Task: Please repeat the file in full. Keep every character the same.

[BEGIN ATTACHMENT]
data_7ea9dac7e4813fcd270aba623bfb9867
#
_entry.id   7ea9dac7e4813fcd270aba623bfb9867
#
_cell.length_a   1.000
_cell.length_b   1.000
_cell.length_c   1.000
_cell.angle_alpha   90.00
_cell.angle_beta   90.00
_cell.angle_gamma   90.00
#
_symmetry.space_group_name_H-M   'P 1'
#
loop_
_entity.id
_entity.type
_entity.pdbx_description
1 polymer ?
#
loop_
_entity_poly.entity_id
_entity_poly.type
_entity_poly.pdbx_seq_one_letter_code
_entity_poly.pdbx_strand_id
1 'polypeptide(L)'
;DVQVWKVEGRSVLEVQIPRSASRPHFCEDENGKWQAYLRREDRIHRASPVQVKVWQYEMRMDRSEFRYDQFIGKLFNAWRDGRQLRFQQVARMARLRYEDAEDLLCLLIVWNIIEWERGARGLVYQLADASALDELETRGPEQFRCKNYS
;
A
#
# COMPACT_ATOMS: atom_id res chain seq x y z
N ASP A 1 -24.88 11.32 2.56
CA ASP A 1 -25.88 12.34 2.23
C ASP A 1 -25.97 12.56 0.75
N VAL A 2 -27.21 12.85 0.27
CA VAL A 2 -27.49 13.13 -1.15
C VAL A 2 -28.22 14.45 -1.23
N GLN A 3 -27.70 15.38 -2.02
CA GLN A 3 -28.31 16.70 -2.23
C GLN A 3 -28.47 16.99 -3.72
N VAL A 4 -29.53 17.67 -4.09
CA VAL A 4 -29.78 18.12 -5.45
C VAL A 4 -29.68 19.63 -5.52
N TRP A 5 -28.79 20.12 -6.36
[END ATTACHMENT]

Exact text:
data_7ea9dac7e4813fcd270aba623bfb9867
#
_entry.id   7ea9dac7e4813fcd270aba623bfb9867
#
_cell.length_a   1.000
_cell.length_b   1.000
_cell.length_c   1.000
_cell.angle_alpha   90.00
_cell.angle_beta   90.00
_cell.angle_gamma   90.00
#
_symmetry.space_group_name_H-M   'P 1'
#
loop_
_entity.id
_entity.type
_entity.pdbx_description
1 polymer ?
#
loop_
_entity_poly.entity_id
_entity_poly.type
_entity_poly.pdbx_seq_one_letter_code
_entity_poly.pdbx_strand_id
1 'polypeptide(L)'
;DVQVWKVEGRSVLEVQIPRSASRPHFCEDENGKWQAYLRREDRIHRASPVQVKVWQYEMRMDRSEFRYDQFIGKLFNAWRDGRQLRFQQVARMARLRYEDAEDLLCLLIVWNIIEWERGARGLVYQLADASALDELETRGPEQFRCKNYS
;
A
#
# COMPACT_ATOMS: atom_id res chain seq x y z
N ASP A 1 -24.88 11.32 2.56
CA ASP A 1 -25.88 12.34 2.23
C ASP A 1 -25.97 12.56 0.75
N VAL A 2 -27.21 12.85 0.27
CA VAL A 2 -27.49 13.13 -1.15
C VAL A 2 -28.22 14.45 -1.23
N GLN A 3 -27.70 15.38 -2.02
CA GLN A 3 -28.31 16.70 -2.23
C GLN A 3 -28.47 16.99 -3.72
N VAL A 4 -29.53 17.67 -4.09
CA VAL A 4 -29.78 18.12 -5.45
C VAL A 4 -29.68 19.63 -5.52
N TRP A 5 -28.79 20.12 -6.36